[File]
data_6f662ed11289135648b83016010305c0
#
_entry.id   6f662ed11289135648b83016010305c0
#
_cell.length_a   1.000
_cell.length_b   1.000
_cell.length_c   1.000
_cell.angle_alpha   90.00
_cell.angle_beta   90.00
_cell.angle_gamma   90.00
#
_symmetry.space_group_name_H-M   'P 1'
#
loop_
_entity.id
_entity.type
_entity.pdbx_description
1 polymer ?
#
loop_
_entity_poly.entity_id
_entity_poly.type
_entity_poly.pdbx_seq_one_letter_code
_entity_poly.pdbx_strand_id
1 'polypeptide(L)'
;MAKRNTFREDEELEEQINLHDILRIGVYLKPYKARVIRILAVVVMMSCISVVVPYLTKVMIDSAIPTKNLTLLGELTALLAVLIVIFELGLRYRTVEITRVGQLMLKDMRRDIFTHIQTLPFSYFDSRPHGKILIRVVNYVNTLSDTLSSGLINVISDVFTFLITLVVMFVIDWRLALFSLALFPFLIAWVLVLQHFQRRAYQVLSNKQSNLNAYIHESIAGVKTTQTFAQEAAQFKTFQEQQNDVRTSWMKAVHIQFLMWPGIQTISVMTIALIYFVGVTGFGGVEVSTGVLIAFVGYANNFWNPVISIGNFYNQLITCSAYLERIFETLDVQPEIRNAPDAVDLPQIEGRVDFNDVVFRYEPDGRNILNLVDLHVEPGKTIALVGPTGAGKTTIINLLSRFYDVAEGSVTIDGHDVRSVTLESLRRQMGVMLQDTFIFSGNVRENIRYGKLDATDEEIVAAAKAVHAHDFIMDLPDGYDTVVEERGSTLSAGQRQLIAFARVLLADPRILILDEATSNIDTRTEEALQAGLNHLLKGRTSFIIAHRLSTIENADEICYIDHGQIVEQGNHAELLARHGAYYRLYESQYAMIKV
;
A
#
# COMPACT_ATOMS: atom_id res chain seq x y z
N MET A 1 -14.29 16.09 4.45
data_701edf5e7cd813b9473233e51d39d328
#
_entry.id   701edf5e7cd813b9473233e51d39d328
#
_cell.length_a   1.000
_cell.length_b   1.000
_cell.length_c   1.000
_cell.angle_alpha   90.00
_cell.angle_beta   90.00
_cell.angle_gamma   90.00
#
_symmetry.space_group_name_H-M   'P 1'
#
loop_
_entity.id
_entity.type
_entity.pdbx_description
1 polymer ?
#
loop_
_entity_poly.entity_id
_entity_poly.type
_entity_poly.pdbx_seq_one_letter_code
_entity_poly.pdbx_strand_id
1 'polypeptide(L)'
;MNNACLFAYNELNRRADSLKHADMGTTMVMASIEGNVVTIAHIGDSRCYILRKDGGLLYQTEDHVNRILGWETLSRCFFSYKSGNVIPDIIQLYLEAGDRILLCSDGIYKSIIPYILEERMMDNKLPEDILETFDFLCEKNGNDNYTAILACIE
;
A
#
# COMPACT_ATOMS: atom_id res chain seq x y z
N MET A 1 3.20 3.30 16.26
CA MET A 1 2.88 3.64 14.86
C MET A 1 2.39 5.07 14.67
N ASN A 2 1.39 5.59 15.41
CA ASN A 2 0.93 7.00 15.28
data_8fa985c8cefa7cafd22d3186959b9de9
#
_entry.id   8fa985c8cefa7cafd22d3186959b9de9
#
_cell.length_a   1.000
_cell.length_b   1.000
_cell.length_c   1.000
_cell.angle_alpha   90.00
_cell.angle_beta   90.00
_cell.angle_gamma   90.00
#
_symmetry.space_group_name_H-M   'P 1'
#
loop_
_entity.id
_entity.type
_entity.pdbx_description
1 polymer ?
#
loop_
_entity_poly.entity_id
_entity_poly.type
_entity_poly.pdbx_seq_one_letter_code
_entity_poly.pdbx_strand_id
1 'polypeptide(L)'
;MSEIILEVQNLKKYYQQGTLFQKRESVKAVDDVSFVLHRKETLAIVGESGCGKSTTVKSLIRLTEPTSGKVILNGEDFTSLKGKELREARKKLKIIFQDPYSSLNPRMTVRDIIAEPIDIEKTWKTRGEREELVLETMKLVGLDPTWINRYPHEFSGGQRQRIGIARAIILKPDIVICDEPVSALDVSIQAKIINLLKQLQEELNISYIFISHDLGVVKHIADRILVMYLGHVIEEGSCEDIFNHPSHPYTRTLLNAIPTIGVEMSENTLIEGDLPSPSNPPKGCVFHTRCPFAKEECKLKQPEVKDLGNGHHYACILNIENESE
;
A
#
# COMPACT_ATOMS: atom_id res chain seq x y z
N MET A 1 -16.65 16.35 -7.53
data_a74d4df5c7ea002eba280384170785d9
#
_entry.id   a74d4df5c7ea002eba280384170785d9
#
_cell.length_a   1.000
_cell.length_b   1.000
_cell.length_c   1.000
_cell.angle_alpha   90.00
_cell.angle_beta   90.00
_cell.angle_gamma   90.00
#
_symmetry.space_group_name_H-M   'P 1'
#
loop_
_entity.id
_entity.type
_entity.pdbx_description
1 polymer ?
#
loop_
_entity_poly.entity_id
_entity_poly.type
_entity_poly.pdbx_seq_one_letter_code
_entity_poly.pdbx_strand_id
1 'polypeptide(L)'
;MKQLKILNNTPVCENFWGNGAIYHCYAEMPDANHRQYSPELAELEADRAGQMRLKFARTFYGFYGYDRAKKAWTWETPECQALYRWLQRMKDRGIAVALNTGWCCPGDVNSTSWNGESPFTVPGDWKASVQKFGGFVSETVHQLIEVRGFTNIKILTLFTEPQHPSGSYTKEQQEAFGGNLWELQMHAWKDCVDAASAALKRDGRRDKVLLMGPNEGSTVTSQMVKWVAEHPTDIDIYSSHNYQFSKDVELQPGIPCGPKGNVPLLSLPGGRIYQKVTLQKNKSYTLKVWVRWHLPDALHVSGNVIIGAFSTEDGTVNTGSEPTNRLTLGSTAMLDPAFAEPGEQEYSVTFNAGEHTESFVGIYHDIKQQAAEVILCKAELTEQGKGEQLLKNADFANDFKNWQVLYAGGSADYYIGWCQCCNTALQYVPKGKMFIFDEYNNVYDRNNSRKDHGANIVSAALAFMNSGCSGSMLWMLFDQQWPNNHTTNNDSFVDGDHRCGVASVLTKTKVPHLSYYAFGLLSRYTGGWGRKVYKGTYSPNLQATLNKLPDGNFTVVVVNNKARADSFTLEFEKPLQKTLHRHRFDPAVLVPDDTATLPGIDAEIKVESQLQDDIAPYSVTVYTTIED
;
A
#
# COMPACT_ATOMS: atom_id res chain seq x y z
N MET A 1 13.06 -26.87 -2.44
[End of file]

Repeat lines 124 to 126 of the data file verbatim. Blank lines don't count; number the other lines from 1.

;
A
#